Tuesday and Wednesday I took a break from my regularly scheduled life and took a dive back into the world of horticulture. (I just graduated from the U of MN with a degree in Horticulture and ambitions to become a plant breeder.) After English classes in the morning, I hopped on an hour and a half train to Angers, France (pronounced Ahn-jay). Angers is a little gem of a city, complete with a castle and moat. The city center is very old, with narrow streets, sometimes cobbled, for only pedestrians or one car lanes. At the same time it is very modern with bustling cafes, fancy restaurants, small fashion boutiques, and fun, unexpected stores that specialize in comic books, Scottish whiskey, or oriental jewelry. And to top it off it is impeccably clean and though old, not dilapidated.
Angers is the hub for horticulture in France. It is located in the Anjou area which is nicknamed the Garden of France. The fertile river valley produces more apples, bulbs, and ornamental shrubs like hydrangeas than anywhere else in France. The best schools for horticulture and plant science call it home too. There is even a PLANT themed amusement park nearby called Terra Botanica. Seriously this place is horticulture heaven.
And why did I go in the middle of the work week? Because February 16-18 was the annual Salon du Végétal, the largest trade show for all things horticulture in France, and the third largest in Europe.
Tuesday afternoon I explored the city a bit by myself then met up with Corinne Liquiere, the plant breeder from Pépinières Minier for supper. I was put in contact with Corinne through my old boss from the Morton Arboretum, Joe Rothleutner, and she graciously offered to be my guide when I was in Angers and at the Salon du Vegetal. However this generosity didn’t surprise me very much because ornamental plant breeders are a small, tightly-knit group.
Corinne speaks English better than I do French but she humored me and spoke French with me and encouraged her colleges to do the same. For the two days in Angers I spoke mostly French, but horticulture vocabulary is pretty similar between the two languages so it was not as hard as usual. At times like these I am so thankful for our universal scientific nomenclature system! Sometimes it took me a moment or two to recognize the genus names she used. Even though we use the same names, everybody naturally applies their own language’s accent to the pronunciation.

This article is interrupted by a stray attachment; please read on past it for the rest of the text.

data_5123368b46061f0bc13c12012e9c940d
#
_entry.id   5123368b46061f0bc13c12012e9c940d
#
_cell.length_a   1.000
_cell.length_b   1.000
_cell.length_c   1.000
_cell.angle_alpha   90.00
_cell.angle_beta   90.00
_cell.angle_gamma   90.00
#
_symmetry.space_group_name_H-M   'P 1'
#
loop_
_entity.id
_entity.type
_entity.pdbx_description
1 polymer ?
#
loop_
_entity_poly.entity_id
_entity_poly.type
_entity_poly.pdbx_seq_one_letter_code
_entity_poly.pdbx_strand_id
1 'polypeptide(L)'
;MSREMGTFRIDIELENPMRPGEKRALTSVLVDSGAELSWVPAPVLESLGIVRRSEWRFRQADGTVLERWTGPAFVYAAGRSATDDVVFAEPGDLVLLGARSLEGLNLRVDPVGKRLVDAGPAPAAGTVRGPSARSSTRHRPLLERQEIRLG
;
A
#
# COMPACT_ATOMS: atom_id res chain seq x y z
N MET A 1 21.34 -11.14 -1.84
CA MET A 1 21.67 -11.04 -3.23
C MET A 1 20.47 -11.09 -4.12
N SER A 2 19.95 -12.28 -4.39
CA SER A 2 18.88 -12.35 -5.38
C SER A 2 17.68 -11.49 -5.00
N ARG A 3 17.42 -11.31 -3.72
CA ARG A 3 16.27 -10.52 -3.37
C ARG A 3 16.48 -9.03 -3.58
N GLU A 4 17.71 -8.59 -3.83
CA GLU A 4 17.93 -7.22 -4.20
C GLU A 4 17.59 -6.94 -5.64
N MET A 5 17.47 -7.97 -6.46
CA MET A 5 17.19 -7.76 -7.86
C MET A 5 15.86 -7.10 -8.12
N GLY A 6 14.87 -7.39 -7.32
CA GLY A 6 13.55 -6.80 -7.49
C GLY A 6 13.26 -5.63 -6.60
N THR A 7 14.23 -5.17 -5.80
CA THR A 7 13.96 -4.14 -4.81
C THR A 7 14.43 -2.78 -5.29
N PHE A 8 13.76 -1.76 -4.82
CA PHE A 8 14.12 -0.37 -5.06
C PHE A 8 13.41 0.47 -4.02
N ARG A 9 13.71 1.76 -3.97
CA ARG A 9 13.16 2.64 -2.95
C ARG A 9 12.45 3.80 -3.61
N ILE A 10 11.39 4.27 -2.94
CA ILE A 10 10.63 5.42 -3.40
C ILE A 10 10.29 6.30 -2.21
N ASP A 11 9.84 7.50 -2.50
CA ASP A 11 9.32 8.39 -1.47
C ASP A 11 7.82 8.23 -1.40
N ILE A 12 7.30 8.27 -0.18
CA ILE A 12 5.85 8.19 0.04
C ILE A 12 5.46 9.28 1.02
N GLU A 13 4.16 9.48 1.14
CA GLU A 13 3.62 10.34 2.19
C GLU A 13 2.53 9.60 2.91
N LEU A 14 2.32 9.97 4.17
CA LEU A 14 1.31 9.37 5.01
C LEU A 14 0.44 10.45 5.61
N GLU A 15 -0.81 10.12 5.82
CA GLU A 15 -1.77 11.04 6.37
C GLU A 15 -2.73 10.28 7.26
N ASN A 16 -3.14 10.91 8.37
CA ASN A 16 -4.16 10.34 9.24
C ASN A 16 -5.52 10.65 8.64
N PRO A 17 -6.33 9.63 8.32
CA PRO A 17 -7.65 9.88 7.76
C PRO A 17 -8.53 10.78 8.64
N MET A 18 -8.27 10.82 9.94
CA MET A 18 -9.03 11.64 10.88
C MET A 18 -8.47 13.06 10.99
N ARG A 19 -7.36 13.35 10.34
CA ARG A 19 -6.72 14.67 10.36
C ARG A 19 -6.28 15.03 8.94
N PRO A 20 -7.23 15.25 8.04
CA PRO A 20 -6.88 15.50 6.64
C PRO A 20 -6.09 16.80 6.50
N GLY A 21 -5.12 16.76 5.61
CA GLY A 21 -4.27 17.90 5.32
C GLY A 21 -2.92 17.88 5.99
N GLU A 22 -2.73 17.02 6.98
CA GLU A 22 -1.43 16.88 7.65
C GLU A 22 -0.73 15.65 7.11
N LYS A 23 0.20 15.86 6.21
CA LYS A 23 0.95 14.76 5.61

It felt so good to be among people who speak the language of plants! I really missed it.
The next morning before going to the Salon, Corinne took me to see the private arboretum at the Pépinières Minier. They use it to collect and trial plants in a garden-setting. They also use it to show off the grown specimens to consumers because it is tough to know the quality of a tiny tree in a pot just by looking at it! In Angers they are zone 9a hardiness by USDA standards (An average annual low of 20 to 25F, -6.7 to -3.9C.) Normal early spring stuff like Magnolias starts blooming this time of February, because of the mild winter they started blooming already in January. This just blows my mind as a native Minnesotan, because it is so early in the year! In Minnesota we are still buried under 2 feet of snow over Valentine’s Day. That morning it froze and the combination of green leaves, flowers, and frost was stunning.
Off to the Salon!
The salon was organized into different areas in the exhibition hall: floriculture, innovation, production, landscaping, education and professional organizations, and equipment.There were over 600 exhibitors and 15,000 visitors: like I said, very impressively sized!
The innovation area was especially interesting. Exhibitors could enter novelties in one of three different categories to be judged: plant cultivars, equipment, and marketing strategies. Corinne was pleased because her nursery did well in the competition. Their flowering quince won the silver prize and their new brand, ‘Silence, ça pousse!’ (Quiet, it’s growing!) won gold the marketing competition.
Corinne is so proud of her new series of Hibiscus syriacus cultivars, the French Cabaret series. They are the first cultivars that has she developed from the very beginning, from choosing the parent plants and crossing them, all the way through trialing, marketing, and finally releasing onto the market. It took 13 years! That is a pretty standard time for the development of a ornamental shrub. Plant breeding is a slow process!
At trade shows I have been to in the states it is common for vendors to have a bowl of candy to offer visitors. French vendors take booth hospitality to a whole nother level. Everyone had hot drinks and real snack food like biscuits and dried fruit to offer visitors. The booths tended to be a little bigger, with little appetizer or coffee tables for people to gather around. At lunch time, hearty appetizers and wine made an appearance. The uncorking pop of champagne bottles was a common sound. Very French!
I remarked on the difference to Corinne. She explained to me, ‘Exhibitors don’t necessarily make a lot of sales during the Salon, it is more about taking care of relationships with customers and partners. And although it might seem like a lot of alcohol, there is a lot less alcohol than there used to be. They have toned it down in the last few years.‘
Of course there were demonstrations and presentations. I finished off a great day by watching a pretty intense florist competition. Visiting florists had 30 minutes to make flower arrangements using certain materials, like a fish bowl or a straw hat.
I had a great time among my fellow plant lovers and came back to Paris Wednesday night feeling rejuvenated.
A la prochaine!